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As would be expected, in the course of learning all that I could about Borderline Personality Disorder (BPD), one of the most pressing questions was "How can people with Borderline Personality Disorder or related tendencies be helped to improve their lives and relationships?" It is a daunting question, as the identity and misperception issues involved in the Borderline pattern are fundamental and run deep.

However, there was one treatment method that was mentioned repeatedly as relatively effective by the various sources that I consulted for understanding.

Dialectical Behavioral Therapy (DBT) is a model developed by Marsha Linehan at the University of Washington specifically for use with clients struggling with Borderline Personality Disorder, and since adapted for use with a wider variety of clients. The treatment involves a heavy focus on assisting the client in the development of crucial basic psychological, communication and relationship skills in four main areas:
  1. Mindfulness Skills
  2. Emotional Regulation Skills
  3. Interpersonal Effectiveness Skills
  4. Distress Tolerance Skills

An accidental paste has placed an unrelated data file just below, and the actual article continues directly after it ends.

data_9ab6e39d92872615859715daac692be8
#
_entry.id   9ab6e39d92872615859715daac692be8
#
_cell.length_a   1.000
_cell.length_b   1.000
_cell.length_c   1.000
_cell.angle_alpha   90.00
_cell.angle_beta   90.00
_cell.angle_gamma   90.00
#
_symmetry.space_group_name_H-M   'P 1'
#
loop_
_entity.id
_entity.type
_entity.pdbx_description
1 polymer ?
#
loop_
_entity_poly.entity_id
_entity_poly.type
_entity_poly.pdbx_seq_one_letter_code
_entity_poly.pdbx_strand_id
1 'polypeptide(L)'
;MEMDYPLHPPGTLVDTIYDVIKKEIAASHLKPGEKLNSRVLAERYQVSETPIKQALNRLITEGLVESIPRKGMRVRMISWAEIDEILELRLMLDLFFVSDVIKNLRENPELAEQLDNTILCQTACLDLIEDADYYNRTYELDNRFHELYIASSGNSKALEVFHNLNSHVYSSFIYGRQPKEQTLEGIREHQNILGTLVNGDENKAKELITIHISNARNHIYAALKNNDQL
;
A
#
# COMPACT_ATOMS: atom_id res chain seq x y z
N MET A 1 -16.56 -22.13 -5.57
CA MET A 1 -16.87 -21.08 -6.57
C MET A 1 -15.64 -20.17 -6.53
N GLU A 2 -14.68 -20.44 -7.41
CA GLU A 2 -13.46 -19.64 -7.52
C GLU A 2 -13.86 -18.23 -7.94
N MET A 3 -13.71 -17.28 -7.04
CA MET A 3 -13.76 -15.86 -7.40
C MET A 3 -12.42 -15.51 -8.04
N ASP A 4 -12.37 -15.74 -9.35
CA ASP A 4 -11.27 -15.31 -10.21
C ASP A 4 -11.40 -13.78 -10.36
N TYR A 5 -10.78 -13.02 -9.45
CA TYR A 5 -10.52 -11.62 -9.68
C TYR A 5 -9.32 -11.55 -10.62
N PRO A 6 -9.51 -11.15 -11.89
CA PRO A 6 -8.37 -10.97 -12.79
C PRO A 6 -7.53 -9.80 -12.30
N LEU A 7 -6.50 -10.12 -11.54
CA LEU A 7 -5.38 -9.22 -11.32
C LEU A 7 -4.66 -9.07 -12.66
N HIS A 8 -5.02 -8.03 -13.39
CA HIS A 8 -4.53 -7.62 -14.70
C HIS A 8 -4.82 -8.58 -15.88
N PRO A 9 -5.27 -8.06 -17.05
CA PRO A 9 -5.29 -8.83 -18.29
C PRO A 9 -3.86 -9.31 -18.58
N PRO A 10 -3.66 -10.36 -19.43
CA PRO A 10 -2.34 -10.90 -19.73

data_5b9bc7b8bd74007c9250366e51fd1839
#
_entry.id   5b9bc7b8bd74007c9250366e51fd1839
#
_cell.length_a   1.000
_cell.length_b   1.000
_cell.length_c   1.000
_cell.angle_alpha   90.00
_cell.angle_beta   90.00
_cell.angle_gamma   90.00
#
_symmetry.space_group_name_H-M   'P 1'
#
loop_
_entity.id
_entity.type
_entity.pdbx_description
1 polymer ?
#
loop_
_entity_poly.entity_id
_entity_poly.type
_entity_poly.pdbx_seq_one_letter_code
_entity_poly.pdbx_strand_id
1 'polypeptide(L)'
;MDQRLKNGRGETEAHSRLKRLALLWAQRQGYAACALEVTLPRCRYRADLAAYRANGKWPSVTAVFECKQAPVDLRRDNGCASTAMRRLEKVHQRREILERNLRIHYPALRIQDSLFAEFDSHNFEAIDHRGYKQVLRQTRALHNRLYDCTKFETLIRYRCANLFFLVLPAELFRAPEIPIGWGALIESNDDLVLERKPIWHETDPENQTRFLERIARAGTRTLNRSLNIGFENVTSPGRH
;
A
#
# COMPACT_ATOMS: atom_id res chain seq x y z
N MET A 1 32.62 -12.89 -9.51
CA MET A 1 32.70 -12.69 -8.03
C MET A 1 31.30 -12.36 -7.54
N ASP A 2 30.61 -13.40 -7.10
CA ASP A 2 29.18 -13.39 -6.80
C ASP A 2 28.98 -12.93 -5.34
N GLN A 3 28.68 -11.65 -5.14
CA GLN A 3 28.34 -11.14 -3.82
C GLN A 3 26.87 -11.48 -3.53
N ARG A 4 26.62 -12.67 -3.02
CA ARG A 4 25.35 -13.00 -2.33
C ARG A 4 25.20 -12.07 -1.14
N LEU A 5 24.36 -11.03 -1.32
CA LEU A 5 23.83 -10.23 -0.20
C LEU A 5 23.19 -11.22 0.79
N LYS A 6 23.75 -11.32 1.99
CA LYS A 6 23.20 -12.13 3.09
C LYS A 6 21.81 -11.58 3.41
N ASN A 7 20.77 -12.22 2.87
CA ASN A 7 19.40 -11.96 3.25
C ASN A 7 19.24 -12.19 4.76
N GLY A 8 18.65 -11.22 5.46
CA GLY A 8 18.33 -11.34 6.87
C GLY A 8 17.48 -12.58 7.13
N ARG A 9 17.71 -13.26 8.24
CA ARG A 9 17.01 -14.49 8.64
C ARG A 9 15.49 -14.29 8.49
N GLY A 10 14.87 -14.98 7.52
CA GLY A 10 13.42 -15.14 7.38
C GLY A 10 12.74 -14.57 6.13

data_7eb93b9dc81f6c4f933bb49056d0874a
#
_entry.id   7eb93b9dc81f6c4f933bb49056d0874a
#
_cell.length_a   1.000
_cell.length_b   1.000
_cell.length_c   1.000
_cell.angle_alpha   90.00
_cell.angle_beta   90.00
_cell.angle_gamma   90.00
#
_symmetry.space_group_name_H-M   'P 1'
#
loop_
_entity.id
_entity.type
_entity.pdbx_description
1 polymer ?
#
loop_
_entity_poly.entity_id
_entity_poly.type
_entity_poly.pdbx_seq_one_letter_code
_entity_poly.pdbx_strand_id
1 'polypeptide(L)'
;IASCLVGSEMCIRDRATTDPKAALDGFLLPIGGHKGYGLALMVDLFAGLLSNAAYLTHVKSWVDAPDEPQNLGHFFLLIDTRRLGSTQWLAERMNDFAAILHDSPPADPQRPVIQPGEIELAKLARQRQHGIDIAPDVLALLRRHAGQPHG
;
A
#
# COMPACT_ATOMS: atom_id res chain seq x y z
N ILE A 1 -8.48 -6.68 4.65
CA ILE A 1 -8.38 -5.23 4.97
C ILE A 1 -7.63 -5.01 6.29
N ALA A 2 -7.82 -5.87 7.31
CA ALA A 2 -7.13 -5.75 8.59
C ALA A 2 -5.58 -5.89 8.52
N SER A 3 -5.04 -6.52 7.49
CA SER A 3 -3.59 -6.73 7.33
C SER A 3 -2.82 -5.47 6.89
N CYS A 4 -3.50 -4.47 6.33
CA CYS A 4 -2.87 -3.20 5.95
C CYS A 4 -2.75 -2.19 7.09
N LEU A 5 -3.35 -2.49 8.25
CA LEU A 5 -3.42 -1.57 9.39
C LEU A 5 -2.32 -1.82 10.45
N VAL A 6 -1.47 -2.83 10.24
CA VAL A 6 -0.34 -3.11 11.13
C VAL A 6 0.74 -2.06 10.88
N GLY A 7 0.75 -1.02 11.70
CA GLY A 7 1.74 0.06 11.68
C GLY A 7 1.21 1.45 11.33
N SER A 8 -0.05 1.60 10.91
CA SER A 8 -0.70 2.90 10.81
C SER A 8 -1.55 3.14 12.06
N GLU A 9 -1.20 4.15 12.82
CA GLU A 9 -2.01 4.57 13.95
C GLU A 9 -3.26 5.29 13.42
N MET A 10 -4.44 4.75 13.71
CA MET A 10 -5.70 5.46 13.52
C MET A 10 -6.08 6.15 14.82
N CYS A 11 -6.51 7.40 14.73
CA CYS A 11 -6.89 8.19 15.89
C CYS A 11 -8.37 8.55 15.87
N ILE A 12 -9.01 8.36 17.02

The reason for the use of the word "dialectical" is that the treatment aims to assist the client in transcending the dichotomy between their rational and emotional sides.

I really appreciate this model because it blends a systems-oriented approach, seeking key leverage points for change, with an affirmative, skill-building mindset reminiscent of positive psychology and appreciative inquiry, all without suppressing the difficult and unpleasant emotions and experiences that are a necessary part of growth. It sees recovery from Borderline Personality Disorder not so much as curing an illness as a process of developing new strengths and skills in fundamental areas of psychological and relationship functioning.

I also greatly appreciate the dialectical aspect of the treatment, as transcending dichotomies and seeking win-win and third-hand solutions are fundamental principles of my mindset.

As effective as DBT may be in treating BPD, lately it has come to my attention that another systems-related mindset, Schema Therapy, may be proving even more effective. Hopefully, even more models will be developed that continue to assist us in addressing the widespread challenges posed to our society by Borderline patterns.


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